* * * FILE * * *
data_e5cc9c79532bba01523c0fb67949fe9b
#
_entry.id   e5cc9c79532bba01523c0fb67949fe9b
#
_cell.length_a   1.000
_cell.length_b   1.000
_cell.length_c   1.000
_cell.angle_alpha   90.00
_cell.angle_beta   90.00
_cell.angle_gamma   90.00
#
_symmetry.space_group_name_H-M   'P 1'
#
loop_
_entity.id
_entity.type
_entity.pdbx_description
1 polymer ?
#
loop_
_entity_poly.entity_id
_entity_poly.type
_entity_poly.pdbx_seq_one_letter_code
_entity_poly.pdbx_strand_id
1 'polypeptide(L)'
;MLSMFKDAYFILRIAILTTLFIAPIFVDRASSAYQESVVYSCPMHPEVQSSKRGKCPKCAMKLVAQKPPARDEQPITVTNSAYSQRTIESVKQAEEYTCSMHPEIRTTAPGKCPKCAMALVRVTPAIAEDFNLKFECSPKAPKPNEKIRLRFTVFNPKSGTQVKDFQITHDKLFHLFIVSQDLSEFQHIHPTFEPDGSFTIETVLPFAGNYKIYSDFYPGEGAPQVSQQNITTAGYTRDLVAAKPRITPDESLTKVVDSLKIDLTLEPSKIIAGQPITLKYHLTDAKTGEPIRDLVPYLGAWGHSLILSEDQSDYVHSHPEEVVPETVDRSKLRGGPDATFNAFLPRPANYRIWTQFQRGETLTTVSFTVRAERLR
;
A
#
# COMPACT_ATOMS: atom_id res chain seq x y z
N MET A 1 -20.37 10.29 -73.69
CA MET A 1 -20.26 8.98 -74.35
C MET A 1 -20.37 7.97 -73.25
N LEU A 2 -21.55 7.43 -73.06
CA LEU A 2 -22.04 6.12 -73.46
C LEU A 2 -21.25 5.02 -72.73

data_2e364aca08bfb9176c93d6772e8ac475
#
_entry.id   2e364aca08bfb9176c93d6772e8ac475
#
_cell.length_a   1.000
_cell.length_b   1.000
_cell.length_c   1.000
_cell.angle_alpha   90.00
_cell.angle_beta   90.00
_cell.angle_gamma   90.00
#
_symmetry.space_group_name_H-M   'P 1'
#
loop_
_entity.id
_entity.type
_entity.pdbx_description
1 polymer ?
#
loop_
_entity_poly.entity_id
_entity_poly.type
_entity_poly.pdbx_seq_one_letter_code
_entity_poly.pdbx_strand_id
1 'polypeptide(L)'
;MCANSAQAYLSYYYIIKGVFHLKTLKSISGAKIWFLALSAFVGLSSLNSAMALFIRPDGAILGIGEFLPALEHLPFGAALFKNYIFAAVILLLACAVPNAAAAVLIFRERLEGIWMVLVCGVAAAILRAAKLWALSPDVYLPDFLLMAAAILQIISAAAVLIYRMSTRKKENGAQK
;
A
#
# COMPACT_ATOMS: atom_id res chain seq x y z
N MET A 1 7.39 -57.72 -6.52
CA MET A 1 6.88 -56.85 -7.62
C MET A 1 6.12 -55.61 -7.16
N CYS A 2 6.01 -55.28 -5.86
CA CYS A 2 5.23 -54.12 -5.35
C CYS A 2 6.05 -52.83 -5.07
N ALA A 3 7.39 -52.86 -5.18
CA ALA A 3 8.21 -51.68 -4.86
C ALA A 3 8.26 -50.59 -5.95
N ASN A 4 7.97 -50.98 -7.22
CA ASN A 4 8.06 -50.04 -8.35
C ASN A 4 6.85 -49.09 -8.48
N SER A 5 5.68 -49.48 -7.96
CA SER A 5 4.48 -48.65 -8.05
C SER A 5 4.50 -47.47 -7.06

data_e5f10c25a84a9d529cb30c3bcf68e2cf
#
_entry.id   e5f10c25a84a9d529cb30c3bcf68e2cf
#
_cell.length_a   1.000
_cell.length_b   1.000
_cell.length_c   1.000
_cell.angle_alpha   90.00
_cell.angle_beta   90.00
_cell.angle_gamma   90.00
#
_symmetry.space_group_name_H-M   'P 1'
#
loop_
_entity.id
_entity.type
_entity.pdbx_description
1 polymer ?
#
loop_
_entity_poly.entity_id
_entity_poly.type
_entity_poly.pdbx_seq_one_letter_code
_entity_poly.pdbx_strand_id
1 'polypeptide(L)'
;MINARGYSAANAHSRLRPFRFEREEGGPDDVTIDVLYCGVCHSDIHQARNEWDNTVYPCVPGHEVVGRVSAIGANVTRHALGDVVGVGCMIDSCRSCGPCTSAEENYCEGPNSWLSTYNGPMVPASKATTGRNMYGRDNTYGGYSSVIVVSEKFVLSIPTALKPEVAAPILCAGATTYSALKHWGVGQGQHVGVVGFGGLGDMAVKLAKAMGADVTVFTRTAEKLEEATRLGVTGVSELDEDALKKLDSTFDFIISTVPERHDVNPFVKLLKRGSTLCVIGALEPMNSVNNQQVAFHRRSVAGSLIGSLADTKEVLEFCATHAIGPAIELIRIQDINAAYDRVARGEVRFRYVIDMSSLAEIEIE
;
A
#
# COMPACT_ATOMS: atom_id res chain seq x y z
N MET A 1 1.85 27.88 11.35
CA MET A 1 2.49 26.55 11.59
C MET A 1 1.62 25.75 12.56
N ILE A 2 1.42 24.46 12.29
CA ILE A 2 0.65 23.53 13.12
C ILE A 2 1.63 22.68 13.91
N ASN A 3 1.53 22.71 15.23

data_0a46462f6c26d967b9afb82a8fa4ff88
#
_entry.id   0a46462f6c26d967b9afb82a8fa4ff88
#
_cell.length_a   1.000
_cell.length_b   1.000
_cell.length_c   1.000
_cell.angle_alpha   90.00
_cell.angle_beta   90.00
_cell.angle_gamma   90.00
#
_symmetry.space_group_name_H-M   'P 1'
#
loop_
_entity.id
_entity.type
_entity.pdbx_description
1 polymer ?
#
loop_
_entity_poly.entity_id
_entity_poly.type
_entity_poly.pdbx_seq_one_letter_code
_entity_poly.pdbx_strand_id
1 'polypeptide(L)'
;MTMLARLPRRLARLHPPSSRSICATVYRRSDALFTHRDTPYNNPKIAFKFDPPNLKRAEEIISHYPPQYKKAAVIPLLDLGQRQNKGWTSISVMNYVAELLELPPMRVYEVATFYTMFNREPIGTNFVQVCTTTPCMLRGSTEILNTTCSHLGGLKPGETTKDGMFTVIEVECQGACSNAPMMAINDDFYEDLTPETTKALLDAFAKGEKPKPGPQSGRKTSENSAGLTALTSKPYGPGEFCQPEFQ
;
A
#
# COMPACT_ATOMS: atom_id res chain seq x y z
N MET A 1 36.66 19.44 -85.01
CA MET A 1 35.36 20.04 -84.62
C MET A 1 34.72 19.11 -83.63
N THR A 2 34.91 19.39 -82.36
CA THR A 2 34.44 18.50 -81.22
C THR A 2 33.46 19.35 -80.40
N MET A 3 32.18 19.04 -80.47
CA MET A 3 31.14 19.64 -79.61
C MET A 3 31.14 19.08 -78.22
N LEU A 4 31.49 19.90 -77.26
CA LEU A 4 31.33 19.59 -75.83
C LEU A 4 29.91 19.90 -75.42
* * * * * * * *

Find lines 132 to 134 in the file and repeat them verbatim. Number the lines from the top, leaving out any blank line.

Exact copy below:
loop_
_entity.id
_entity.type